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Effect of the dopamine agonist, lergotrile mesylate, on circulating anterior pituitary hormones in man.
Metadata
Journaljournal of clinical endocrinology & metabolism5.399Date
1978-Aug
Type
Research Support, Non-U.S. Gov't
Journal Article
Trial
Trial
Volume
1978-Aug / 47 : 372-8
Author
Thorner MO , Ryan SM , Wass JA , Jones A , Bouloux P , Williams S , Besser GM
DoiPMIDMESH
Acromegaly
Adult
Double-Blind Method
Ergolines
Follicle Stimulating Hormone
Growth Hormone
Humans
Hydrocortisone
Kinetics
Luteinizing Hormone
Male
Middle Aged
Pituitary Hormones, Anterior
Prolactin
Reference Values
Thyrotropin
Thyrotropin-Releasing Hormone
Abstract
The effects of the ergoline derivative, lergotrile mesylate, on the serum levels of PRL, GH, TSH, LH, FSH, cortisol, and blood sugar were studied in six normal males. The effects of lergotrile mesylate on the serum levels of GH and PRL were also studied in eight patients with acromegaly and in two with idiopathic hyperprolactinemia. In the normal subjects, 2 mg oral lergotrile lowered basal PRL levels after 90 min and markedly impaired the PRL response to TRH (200 micrograms iv); the mean peak value +/- SE was 8.3 +/- 1.1 micrograms/liter, compared to the control value of 66.6 /+- 11.3 micrograms/liter. Lergotrile raised serum GH levels in five of the six subjects to peaks of 8-49 micrograms/liter, compared to 2-8 micrograms/liter after placebo. In three subjects, the GH response to lergotrile was attenuated by the prior administration of the dopamine antagonist, metoclopramide (10 mg orally). Lergotrile had no effect on FSH and LH levels under basal conditions or after the gonadotrophin-releasing hormone (GnRH; 100 micrograms iv). Circulating TSH levels were unaltered basally but impaired after TRH. Blood sugar levels were unaltered; serum cortisol was elevated in five of six subjects; there was a brief depression of diastolic blood pressure, but no change in pulse rate. The side effects after lergotrile were variable, with drowsiness as a consistent feature. These actions are similar to those of bromocriptine (an ergot derivative treatment of hyperprolactinemia and acromegaly, to suppress PRL and GH secretion, and in parkinsonism. Therefore, it may be expected that lergotrile could fulfill these clinical uses; however, in the studies comparing the effects of single oral doses of lergotrile (2 mg) and bromocriptine (2.5 mg) on GH and PRL secretion in patients with acromegaly and hyperprolactinemia, lergotrile in the dose used has been found to have an earlier onset and shorter duration of action.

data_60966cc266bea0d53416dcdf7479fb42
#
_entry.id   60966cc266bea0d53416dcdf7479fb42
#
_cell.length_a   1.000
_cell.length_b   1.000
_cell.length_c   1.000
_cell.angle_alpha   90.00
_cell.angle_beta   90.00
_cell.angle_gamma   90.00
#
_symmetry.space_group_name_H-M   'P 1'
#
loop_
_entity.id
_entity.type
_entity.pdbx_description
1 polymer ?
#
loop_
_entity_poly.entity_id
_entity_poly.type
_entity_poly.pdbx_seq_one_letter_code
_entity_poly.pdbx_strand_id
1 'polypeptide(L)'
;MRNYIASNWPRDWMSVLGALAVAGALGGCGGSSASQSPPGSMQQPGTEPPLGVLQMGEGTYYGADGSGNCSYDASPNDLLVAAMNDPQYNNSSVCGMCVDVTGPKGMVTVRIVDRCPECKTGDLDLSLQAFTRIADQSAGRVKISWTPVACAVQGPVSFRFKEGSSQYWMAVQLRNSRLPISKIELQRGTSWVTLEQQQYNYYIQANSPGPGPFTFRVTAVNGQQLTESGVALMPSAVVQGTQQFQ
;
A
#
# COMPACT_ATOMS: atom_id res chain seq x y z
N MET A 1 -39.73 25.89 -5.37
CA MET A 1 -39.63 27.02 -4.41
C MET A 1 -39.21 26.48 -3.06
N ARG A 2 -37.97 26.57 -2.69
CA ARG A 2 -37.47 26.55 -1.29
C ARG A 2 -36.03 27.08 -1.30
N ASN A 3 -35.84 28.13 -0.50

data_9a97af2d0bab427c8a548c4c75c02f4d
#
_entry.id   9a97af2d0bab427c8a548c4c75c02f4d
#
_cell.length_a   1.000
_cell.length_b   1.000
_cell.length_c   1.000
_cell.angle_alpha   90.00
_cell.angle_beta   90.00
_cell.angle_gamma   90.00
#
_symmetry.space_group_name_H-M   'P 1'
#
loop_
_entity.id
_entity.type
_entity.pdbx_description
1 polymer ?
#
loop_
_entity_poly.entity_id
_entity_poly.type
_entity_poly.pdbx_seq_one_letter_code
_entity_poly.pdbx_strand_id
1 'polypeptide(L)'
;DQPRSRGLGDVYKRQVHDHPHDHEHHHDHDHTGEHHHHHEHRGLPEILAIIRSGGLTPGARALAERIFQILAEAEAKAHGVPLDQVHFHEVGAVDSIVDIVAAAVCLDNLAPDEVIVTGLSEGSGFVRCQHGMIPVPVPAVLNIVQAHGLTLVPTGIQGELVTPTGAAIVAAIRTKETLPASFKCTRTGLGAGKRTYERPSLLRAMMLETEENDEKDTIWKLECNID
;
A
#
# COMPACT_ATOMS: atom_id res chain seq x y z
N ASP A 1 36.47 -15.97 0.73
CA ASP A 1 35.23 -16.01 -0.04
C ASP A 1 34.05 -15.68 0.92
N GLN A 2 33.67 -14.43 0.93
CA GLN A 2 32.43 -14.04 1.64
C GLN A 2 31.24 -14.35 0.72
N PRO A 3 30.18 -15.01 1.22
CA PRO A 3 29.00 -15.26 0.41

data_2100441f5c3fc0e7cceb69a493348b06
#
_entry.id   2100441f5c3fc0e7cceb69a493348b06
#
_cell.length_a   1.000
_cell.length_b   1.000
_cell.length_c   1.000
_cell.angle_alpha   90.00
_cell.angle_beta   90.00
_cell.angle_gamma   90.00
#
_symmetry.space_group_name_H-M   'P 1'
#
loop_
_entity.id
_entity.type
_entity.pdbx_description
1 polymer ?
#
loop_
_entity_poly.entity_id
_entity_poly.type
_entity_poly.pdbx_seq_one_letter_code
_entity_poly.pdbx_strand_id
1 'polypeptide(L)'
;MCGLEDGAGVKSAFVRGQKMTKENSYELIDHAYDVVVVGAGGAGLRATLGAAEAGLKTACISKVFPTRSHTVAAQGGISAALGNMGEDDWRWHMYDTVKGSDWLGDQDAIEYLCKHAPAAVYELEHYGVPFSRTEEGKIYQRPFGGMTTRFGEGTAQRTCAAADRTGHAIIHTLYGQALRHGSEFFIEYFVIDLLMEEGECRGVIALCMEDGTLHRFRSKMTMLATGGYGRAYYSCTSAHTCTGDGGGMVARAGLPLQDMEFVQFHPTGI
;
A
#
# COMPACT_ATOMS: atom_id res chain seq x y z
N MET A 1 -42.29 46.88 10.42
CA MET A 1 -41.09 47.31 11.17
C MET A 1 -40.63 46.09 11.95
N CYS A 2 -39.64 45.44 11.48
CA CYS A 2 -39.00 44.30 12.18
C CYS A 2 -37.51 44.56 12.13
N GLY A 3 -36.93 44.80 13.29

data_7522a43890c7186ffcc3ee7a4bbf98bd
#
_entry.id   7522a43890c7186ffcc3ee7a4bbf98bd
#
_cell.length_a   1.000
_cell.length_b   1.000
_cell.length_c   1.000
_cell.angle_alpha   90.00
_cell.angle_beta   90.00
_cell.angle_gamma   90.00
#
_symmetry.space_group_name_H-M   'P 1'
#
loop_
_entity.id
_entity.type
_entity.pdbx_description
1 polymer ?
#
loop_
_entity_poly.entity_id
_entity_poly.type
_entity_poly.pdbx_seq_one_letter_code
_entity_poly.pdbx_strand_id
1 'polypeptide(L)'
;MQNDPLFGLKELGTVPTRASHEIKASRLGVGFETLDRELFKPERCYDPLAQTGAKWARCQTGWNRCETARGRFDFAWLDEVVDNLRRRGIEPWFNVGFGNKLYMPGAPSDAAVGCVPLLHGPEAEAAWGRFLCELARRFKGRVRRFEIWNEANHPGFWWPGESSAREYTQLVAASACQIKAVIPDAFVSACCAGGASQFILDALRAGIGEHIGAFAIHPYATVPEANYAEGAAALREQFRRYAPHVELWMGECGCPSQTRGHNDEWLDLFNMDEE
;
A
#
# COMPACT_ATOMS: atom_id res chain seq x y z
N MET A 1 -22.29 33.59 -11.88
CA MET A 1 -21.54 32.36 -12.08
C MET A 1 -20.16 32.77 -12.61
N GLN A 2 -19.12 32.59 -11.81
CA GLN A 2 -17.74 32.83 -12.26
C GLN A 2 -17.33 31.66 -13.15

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J Clin Endocrinol Metabjournal of clinical endocrinology & metabolism
Metadata
LocationUnited States
FromENDOCRINE SOC

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